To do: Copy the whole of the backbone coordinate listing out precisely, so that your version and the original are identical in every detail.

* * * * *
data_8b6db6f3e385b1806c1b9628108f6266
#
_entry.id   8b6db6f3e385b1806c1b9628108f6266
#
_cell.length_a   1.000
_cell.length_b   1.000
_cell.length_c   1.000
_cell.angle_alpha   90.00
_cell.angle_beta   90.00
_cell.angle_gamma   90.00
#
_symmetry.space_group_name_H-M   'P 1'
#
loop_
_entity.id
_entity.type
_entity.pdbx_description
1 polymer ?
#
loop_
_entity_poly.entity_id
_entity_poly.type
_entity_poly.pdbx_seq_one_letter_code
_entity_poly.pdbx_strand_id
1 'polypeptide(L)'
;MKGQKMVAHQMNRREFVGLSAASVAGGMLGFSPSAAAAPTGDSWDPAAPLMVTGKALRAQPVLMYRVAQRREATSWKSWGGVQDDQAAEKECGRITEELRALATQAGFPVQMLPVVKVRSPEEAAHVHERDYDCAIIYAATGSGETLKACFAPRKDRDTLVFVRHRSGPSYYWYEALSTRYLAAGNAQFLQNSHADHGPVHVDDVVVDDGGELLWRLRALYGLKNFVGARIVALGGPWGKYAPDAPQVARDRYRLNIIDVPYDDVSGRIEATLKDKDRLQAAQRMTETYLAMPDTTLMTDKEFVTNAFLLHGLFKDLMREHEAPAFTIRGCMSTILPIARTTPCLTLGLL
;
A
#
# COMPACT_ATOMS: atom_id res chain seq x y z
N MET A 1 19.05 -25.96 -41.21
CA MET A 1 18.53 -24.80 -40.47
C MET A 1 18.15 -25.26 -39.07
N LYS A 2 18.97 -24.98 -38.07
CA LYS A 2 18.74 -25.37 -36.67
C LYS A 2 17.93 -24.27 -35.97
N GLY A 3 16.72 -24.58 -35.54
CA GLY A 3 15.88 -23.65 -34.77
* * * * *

data_8b6db6f3e385b1806c1b9628108f6266
#
_entry.id   8b6db6f3e385b1806c1b9628108f6266
#
_cell.length_a   1.000
_cell.length_b   1.000
_cell.length_c   1.000
_cell.angle_alpha   90.00
_cell.angle_beta   90.00
_cell.angle_gamma   90.00
#
_symmetry.space_group_name_H-M   'P 1'
#
loop_
_entity.id
_entity.type
_entity.pdbx_description
1 polymer ?
#
loop_
_entity_poly.entity_id
_entity_poly.type
_entity_poly.pdbx_seq_one_letter_code
_entity_poly.pdbx_strand_id
1 'polypeptide(L)'
;MKGQKMVAHQMNRREFVGLSAASVAGGMLGFSPSAAAAPTGDSWDPAAPLMVTGKALRAQPVLMYRVAQRREATSWKSWGGVQDDQAAEKECGRITEELRALATQAGFPVQMLPVVKVRSPEEAAHVHERDYDCAIIYAATGSGETLKACFAPRKDRDTLVFVRHRSGPSYYWYEALSTRYLAAGNAQFLQNSHADHGPVHVDDVVVDDGGELLWRLRALYGLKNFVGARIVALGGPWGKYAPDAPQVARDRYRLNIIDVPYDDVSGRIEATLKDKDRLQAAQRMTETYLAMPDTTLMTDKEFVTNAFLLHGLFKDLMREHEAPAFTIRGCMSTILPIARTTPCLTLGLL
;
A
#
# COMPACT_ATOMS: atom_id res chain seq x y z
N MET A 1 19.05 -25.96 -41.21
CA MET A 1 18.53 -24.80 -40.47
C MET A 1 18.15 -25.26 -39.07
N LYS A 2 18.97 -24.98 -38.07
CA LYS A 2 18.74 -25.37 -36.67
C LYS A 2 17.93 -24.27 -35.97
N GLY A 3 16.72 -24.58 -35.54
CA GLY A 3 15.88 -23.65 -34.77